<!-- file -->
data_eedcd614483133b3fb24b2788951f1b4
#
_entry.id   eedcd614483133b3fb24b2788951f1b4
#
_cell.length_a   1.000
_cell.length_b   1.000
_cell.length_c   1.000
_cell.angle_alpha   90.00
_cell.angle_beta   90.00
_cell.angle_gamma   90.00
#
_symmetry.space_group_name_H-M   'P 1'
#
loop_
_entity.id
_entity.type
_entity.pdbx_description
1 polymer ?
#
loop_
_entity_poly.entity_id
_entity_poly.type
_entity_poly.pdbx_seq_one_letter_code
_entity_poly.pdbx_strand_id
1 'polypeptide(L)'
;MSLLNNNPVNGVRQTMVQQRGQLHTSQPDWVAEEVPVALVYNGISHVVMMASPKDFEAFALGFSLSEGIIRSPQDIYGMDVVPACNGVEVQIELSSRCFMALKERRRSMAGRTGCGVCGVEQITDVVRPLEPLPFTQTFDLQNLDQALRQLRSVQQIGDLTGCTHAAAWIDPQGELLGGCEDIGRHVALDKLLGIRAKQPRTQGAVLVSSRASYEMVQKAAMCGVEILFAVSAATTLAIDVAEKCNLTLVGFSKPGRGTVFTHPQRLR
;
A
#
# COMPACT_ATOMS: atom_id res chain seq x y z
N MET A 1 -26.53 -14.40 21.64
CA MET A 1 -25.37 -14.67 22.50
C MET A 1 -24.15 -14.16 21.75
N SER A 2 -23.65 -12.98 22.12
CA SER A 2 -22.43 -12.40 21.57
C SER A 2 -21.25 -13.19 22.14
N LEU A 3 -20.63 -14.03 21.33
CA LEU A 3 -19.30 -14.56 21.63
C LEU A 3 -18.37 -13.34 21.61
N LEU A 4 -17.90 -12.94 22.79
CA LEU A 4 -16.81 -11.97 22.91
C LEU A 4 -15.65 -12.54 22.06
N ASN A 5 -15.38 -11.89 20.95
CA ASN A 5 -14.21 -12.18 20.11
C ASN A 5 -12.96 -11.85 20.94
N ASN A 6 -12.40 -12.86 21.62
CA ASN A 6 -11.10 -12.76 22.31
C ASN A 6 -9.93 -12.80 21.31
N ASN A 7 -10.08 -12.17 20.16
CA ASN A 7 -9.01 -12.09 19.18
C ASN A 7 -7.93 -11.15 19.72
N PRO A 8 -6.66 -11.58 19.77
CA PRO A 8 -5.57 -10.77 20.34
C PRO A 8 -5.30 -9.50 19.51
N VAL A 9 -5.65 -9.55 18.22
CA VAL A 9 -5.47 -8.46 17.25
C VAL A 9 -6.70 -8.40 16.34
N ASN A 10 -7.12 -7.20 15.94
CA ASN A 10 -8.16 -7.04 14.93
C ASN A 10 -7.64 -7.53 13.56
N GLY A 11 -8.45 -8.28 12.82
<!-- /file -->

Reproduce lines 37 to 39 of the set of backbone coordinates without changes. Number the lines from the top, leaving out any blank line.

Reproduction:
N LEU A 3 -20.63 -14.03 21.33
CA LEU A 3 -19.30 -14.56 21.63
C LEU A 3 -18.37 -13.34 21.61